Learn More About Bullying with Our Bullying Fact Sheet

History –Norwegian Dan Olweus authored the first major prevention program after three children committed suicide as a result of bullying. His program ideas have influenced almost everyone. (The Freud of Bullying)


Definition of Bullying –An intentional aggressive act by a stronger peer or group of peers towards a weaker peer carried out repeatedly over a period of time. Typically, the weaker peer cannot defend him/herself.


Prevalence –Typically, up to a quarter of children in a primary and intermediate school setting are subject to bullying experience either as a bully or as a victim. The lowest rates are in England and Scandinavia where programs have been in place longest. Canada runs at over 25% in most studies.


Types of bullying:

  • Physical aggression (in person)
  • Verbal attacks (in person)
  • Indirect (having someone else bully the person)
  • Relational (setting up peers against the victim)
  • Cyberbullying (from calls to Facebook attacks that may be personal or anonymous) can be done from home when there is less supervision and without access.

***Girls use more indirect forms of bullying and are therefore harder to confront whereas boys use physicality, are more visible and, therefore, are easier to intervene with.


***Stable victim or bullying roles are developed by ages 8 to 9 years


***Bullies will often use more than one type of behavior to bully victims.


Bully Characteristics: More Externalisers and Prestige Seeking (Lower overall pathology)

  • Poor academic skills
  • Lack empathy
  • Perceive threats easily
  • See aggression as a problem solver
  • Later – more substance abuse and criminality
  • Later – less popular
  • Home – less competent parents, poor role models
  • May be physically larger

Victim Characteristics – More Internalisers and Accommodation Seekers (Greater overall pathology)

  • Tend to be physically smaller
  • Tend to anxiety, fearfulness, and insecurity
  • Prone to dropping out of school
  • Depression an issue

Teachers

  • 10% is seen
  • Of what is seen 10% is reported
  • Seriousness is underestimated
  • Impact of interventions by teachers is significantly overestimated

More Positive Effects of Programs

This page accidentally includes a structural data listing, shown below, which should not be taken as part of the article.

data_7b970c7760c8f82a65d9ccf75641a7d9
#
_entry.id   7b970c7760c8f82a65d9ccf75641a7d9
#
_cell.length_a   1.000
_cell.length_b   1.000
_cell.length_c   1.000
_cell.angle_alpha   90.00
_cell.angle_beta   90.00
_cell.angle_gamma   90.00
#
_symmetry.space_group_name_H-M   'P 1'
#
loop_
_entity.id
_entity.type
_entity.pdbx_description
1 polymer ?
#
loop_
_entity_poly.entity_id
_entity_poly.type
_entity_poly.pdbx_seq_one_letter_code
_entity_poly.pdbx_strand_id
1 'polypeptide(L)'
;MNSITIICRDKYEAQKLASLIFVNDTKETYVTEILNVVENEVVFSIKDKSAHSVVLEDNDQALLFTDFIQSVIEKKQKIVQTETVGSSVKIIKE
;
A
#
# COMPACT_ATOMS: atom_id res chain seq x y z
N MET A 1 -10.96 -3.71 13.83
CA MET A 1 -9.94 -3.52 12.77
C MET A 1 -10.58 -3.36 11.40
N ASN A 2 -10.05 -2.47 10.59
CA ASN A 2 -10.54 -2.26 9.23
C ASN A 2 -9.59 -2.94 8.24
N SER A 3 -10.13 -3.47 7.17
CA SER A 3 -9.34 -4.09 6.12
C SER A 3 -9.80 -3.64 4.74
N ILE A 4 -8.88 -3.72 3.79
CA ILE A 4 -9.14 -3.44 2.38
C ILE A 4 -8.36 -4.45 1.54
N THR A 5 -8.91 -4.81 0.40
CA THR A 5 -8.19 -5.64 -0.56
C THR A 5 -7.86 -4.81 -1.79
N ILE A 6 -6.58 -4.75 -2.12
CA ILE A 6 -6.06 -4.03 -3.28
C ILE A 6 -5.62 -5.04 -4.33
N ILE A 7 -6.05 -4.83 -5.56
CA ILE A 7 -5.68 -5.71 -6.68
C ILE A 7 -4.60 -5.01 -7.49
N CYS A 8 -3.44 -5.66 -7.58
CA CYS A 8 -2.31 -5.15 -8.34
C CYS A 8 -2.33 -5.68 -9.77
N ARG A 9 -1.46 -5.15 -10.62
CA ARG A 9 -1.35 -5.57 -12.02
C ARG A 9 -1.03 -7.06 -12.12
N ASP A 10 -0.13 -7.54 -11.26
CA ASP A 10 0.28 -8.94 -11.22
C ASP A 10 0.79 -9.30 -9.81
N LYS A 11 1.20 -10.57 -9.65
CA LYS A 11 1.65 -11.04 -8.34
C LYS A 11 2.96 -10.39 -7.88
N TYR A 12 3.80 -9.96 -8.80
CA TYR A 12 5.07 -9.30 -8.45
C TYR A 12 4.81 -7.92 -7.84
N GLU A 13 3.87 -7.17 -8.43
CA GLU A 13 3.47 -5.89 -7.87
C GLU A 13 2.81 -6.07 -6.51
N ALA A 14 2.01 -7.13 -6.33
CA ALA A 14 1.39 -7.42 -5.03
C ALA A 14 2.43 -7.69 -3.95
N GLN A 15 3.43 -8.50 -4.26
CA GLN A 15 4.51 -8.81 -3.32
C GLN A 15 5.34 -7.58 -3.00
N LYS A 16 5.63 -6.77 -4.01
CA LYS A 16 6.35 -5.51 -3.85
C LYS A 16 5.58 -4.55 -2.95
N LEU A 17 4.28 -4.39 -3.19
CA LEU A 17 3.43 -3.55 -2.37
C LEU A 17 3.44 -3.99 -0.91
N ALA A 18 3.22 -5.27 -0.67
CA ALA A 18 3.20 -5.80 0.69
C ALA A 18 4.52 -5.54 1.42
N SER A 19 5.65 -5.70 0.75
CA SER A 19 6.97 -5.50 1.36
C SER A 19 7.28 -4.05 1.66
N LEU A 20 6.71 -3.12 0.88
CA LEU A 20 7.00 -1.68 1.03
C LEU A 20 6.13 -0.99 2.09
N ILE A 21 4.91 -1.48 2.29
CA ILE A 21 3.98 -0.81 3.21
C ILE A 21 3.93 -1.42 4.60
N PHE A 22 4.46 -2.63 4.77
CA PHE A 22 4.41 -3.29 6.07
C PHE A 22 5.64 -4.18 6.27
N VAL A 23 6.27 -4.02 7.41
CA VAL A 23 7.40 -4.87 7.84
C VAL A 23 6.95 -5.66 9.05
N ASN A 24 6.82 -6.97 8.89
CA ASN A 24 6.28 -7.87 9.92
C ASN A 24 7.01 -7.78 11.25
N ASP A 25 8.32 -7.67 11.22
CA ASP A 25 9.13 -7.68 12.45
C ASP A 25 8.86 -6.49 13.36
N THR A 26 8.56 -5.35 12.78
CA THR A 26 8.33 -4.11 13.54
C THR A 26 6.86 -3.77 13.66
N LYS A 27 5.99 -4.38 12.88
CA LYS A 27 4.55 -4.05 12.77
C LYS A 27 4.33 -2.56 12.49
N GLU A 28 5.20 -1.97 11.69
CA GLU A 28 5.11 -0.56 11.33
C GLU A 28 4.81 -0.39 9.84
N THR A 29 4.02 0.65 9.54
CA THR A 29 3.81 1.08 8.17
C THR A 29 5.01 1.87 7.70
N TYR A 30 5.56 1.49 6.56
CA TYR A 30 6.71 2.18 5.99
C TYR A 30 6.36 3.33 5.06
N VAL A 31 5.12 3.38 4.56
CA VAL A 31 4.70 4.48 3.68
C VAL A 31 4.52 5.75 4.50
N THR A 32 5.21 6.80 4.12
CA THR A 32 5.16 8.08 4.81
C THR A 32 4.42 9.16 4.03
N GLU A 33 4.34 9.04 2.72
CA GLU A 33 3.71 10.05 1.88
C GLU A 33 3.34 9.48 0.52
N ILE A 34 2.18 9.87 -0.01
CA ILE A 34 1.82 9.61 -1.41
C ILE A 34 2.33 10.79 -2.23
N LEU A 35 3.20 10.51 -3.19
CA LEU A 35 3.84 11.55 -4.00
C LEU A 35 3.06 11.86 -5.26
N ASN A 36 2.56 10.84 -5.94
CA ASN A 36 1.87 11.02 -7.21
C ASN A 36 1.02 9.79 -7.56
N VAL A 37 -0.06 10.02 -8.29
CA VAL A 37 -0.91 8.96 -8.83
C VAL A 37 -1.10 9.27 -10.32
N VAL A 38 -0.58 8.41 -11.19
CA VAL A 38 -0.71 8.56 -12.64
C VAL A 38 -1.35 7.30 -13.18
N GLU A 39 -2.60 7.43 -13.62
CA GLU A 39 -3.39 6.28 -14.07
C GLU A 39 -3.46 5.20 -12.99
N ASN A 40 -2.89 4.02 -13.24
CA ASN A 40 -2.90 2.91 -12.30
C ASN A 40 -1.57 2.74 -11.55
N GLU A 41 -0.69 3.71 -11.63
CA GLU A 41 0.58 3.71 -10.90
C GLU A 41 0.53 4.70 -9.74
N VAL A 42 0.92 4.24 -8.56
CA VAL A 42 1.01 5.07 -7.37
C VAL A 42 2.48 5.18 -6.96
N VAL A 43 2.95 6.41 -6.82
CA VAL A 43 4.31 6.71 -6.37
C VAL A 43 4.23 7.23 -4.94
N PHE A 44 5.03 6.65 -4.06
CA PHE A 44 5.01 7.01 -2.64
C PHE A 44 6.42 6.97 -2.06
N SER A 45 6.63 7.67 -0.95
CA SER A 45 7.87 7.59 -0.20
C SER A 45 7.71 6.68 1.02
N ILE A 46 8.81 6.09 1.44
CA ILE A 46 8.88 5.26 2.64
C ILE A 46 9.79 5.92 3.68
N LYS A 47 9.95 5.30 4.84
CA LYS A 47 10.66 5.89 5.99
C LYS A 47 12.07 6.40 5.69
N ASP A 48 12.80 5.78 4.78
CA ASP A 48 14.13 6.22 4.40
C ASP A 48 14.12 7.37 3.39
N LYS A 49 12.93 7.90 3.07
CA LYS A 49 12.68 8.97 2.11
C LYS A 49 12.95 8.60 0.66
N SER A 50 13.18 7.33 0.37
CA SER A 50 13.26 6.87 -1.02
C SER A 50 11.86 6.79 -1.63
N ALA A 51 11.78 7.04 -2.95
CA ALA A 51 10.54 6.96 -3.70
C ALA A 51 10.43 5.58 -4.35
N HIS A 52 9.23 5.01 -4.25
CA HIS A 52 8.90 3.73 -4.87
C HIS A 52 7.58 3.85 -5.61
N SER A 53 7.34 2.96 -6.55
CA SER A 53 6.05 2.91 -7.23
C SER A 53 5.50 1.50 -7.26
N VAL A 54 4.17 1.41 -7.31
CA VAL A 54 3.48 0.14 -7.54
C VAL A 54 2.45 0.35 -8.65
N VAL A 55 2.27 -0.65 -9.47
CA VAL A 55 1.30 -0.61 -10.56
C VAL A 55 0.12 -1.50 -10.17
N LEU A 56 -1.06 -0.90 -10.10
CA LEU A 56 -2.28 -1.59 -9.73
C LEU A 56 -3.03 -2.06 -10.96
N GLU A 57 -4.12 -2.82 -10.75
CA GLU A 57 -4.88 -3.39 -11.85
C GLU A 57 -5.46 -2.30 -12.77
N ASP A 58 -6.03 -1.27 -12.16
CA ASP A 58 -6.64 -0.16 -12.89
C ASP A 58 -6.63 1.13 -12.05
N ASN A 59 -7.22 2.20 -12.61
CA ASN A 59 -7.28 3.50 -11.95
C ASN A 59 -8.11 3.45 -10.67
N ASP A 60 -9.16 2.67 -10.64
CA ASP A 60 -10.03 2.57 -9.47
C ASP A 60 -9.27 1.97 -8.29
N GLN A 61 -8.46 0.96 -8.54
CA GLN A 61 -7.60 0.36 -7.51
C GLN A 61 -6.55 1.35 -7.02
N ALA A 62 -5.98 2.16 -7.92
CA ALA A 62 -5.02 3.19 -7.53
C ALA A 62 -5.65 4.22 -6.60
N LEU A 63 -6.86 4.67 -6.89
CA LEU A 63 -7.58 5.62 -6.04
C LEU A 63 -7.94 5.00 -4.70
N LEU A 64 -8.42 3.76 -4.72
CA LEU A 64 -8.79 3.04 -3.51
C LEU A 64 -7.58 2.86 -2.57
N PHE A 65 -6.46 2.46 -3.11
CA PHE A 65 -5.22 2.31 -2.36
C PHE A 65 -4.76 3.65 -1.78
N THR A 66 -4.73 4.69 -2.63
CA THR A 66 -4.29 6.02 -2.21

• Social competence
  • Self esteem
  • Peer acceptance
  • Better teacher understanding and skills

Less Important Positive Effects of Programs

  • Actual reduction of bullying instances
  • To note that England and the Scandinavian countries have had anti-bullying programs for the longest time and their rates are the lowest in the western world.

Types of Programs

  • Whole School Programs – policies and approaches for the school – the first to be developed and the most studied, it varies in terms of effectiveness but school investment is a prime determinant of effectiveness it seems.
  • Classroom Climate – teacher student relationship – teacher led social structure. Good results.
  • Peer supported systems such as Peer Helper programs – friendship circles etc. seem to be contingent on good teacher supervision
  • School Tribunals – students are elected to hear evidence and pass judgment. Canada and England – school with high bullying rates saw them fall.
  • Playground design and increased supervision – surprisingly effective
  • Curriculum Work - learning
  • Working with Specific Pupils – empathy training is not well supported – problem solving approach is supported.
  • Community Conferencing (Australia) seems well supported and is our preferred approach.

Programs to Avoid

  • To place delinquent kids together for a program

Important Studies

  • Norway studies are among the most innovative:
  • Seville Study – Democratic Management of Interpersonal Relationships – cooperative group work – Curriculum Training Modules for emotions and empathy – Direct Interventions with Cases – probably among the most successful.

Key Factors For Success –

  • Length of sustained effort
  • Intensity of the school’s attention and effort
  • Primary schools may be better environments for this kind of intervention
  • Girls are more receptive to anti-bullying information

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